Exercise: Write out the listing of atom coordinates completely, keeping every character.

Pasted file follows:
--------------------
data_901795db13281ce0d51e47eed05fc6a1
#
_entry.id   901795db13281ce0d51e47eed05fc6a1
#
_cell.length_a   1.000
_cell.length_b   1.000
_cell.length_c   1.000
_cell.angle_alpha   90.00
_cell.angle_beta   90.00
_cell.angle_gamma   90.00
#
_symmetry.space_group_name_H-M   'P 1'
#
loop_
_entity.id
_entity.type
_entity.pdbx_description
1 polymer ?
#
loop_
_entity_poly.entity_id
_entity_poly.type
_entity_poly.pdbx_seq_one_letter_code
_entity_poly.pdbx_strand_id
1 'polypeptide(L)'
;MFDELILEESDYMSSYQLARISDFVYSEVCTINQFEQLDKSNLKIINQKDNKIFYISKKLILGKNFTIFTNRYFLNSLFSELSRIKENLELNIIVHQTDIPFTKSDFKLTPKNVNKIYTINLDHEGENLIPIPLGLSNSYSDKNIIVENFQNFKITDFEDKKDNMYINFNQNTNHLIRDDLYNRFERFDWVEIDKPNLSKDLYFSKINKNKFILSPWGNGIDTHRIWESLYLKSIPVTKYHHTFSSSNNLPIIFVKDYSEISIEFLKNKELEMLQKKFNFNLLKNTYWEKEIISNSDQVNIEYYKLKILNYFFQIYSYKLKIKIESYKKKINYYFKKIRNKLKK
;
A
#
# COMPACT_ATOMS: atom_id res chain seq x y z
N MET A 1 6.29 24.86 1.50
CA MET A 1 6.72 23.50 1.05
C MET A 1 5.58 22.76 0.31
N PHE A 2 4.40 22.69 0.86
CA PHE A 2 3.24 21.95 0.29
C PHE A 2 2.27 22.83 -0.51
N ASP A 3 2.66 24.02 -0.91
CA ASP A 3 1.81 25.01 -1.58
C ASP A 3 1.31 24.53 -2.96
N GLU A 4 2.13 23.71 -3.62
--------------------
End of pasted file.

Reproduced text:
data_901795db13281ce0d51e47eed05fc6a1
#
_entry.id   901795db13281ce0d51e47eed05fc6a1
#
_cell.length_a   1.000
_cell.length_b   1.000
_cell.length_c   1.000
_cell.angle_alpha   90.00
_cell.angle_beta   90.00
_cell.angle_gamma   90.00
#
_symmetry.space_group_name_H-M   'P 1'
#
loop_
_entity.id
_entity.type
_entity.pdbx_description
1 polymer ?
#
loop_
_entity_poly.entity_id
_entity_poly.type
_entity_poly.pdbx_seq_one_letter_code
_entity_poly.pdbx_strand_id
1 'polypeptide(L)'
;MFDELILEESDYMSSYQLARISDFVYSEVCTINQFEQLDKSNLKIINQKDNKIFYISKKLILGKNFTIFTNRYFLNSLFSELSRIKENLELNIIVHQTDIPFTKSDFKLTPKNVNKIYTINLDHEGENLIPIPLGLSNSYSDKNIIVENFQNFKITDFEDKKDNMYINFNQNTNHLIRDDLYNRFERFDWVEIDKPNLSKDLYFSKINKNKFILSPWGNGIDTHRIWESLYLKSIPVTKYHHTFSSSNNLPIIFVKDYSEISIEFLKNKELEMLQKKFNFNLLKNTYWEKEIISNSDQVNIEYYKLKILNYFFQIYSYKLKIKIESYKKKINYYFKKIRNKLKK
;
A
#
# COMPACT_ATOMS: atom_id res chain seq x y z
N MET A 1 6.29 24.86 1.50
CA MET A 1 6.72 23.50 1.05
C MET A 1 5.58 22.76 0.31
N PHE A 2 4.40 22.69 0.86
CA PHE A 2 3.24 21.95 0.29
C PHE A 2 2.27 22.83 -0.51
N ASP A 3 2.66 24.02 -0.91
CA ASP A 3 1.81 25.01 -1.58
C ASP A 3 1.31 24.53 -2.96
N GLU A 4 2.13 23.71 -3.62